Substitute for Baking Powder

Here’s a handy substitute for baking powder you can use if you’re baking and you realize you’ve run out!

Substitute for baking powder

Looking for a substitute for baking powder? If you’re in the middle of a recipe and have that oh crap moment, we’ve got your back! As two cookbook authors and recipe experts, we’ve found a simple formula for how to substitute for baking powder in pancakes and baked goods.

Substitute for baking powder

Here’s how to substitute baking powder in recipes. The formula is basically one part baking soda to two parts cream of tartar, so you can use the math to increment the quantities:

  • 1 tablespoon baking powder = 1 teaspoon baking soda + 2 teaspoons cream of tartar

Keep in mind, homemade baking powder is not double acting like most baking powders on the market. This means that it will start to react as soon as it gets wet. So, get your batter in the oven as soon as possible and don’t let it sit out! This isn’t as big of an issue with baking powder you’ll purchase at the store, because double acting means part of the leavening occurs in the batter and part in the oven.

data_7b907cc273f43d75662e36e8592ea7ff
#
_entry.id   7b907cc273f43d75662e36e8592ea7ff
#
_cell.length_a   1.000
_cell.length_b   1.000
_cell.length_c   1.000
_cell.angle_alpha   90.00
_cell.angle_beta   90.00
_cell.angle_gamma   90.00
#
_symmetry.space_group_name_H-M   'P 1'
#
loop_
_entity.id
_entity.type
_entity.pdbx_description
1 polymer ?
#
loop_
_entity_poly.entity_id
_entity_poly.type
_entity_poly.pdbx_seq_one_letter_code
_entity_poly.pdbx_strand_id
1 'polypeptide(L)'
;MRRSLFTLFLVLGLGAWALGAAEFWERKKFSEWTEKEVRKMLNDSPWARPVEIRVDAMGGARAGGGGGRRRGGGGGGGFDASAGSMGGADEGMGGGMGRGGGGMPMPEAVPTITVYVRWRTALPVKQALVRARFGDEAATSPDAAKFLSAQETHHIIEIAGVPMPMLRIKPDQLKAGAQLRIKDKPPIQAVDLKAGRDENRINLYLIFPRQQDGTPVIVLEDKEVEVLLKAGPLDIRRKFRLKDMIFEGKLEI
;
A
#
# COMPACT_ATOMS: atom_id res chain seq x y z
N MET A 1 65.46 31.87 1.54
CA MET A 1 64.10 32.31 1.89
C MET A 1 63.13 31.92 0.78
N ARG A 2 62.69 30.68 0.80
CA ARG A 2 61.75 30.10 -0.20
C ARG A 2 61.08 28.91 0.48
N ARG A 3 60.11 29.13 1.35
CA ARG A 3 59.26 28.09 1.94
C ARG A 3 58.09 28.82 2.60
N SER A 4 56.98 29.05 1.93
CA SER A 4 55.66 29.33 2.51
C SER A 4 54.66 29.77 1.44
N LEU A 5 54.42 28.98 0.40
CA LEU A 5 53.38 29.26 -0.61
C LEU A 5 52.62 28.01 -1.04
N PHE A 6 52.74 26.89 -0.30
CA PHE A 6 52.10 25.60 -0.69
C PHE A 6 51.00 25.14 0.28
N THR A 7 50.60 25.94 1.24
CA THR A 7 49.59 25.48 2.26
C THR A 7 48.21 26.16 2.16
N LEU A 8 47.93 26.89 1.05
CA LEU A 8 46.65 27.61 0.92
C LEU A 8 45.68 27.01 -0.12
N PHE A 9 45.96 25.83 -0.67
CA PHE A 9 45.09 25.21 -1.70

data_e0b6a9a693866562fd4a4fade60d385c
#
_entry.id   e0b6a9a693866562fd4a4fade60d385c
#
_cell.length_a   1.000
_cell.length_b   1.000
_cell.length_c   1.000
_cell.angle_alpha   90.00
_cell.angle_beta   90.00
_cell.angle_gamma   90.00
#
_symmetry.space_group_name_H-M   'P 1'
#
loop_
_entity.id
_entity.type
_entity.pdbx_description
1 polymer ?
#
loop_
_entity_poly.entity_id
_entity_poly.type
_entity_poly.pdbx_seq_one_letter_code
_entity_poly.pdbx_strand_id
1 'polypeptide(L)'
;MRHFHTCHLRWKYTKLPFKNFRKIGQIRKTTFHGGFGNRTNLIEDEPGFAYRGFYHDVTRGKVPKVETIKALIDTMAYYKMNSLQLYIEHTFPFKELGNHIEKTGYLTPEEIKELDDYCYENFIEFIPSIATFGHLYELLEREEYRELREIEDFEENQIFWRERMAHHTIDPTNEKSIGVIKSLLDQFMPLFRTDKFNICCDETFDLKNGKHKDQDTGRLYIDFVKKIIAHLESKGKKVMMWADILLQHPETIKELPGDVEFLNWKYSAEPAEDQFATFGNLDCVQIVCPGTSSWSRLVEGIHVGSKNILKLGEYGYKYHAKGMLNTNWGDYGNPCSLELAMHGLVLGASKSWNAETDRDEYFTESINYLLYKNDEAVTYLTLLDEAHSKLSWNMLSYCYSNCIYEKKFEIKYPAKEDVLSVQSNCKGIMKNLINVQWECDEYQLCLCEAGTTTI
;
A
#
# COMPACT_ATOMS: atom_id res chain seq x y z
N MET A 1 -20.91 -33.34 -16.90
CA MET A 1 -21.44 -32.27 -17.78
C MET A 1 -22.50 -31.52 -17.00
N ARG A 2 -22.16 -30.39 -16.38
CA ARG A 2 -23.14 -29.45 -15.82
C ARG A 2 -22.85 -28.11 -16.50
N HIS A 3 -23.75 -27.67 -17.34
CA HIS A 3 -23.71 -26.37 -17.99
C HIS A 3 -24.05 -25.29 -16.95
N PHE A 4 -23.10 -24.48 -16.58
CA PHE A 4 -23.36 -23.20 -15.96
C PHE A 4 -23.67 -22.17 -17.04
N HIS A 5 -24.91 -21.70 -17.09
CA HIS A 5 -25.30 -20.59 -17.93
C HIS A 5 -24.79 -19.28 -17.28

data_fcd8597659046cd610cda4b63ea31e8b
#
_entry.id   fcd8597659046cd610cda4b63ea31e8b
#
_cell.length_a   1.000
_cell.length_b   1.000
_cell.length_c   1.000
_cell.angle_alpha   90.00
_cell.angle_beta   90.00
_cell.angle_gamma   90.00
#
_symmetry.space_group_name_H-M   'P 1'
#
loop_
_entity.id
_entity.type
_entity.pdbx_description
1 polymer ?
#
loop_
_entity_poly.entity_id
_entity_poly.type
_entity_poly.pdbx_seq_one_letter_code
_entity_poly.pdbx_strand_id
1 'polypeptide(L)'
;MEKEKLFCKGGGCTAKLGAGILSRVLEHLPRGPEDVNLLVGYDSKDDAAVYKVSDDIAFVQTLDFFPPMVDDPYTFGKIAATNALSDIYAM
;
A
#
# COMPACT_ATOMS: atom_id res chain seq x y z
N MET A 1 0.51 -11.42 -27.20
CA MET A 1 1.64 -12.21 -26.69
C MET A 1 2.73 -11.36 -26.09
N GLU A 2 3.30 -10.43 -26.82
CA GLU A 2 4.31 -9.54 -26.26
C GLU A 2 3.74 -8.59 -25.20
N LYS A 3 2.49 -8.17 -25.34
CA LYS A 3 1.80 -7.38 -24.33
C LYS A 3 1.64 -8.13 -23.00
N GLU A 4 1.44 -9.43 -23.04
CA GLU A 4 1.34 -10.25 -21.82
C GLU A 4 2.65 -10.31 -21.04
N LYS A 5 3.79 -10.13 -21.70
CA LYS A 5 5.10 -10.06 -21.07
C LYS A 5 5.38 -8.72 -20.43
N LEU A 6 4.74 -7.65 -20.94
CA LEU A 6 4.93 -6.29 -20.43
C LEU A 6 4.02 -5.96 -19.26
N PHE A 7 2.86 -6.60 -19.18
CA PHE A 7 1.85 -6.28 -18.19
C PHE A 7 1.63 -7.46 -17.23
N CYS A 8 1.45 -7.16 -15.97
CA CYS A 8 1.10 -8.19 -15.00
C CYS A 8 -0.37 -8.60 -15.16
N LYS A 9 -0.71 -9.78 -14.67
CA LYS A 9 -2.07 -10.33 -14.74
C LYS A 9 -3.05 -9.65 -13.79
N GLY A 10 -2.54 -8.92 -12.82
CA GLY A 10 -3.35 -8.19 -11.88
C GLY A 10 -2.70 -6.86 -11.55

What is baking soda vs baking powder?

Baking soda (sodium bicarbonate) and baking powder are both leaveners, which means they’re used to make baked goods rise. What’s the difference?

  • Baking soda is a base. When combined with an acid (lemon, buttermilk, vinegar, yogurt) in a recipe, it produces carbon dioxide bubbles and makes the baked good rise. It’s about 3-4x stronger than baking powder.
  • Baking powder is a mix of baking soda, plus an acid (like cream of tartar). Since it already has the acid, it doesn’t rely on acid in the recipe to provide lift to baked goods.

Did you want the opposite?

Were you looking to substitute baking powder for baking soda instead? You can do that too: go to Substitute for Baking Soda.

Frequently asked questions

What is baking powder, and what does it do?

Baking powder is a leavening agent that helps baked goods rise by creating carbon dioxide bubbles. It’s a combination of baking soda (sodium bicarbonate), an acid (usually cream of tartar), and a starch (often cornstarch).

Will using a substitute affect the taste or texture of my baked goods?

This substitute may slightly alter the taste or texture of your baked goods. If at all possible, use baking powder in your recipes.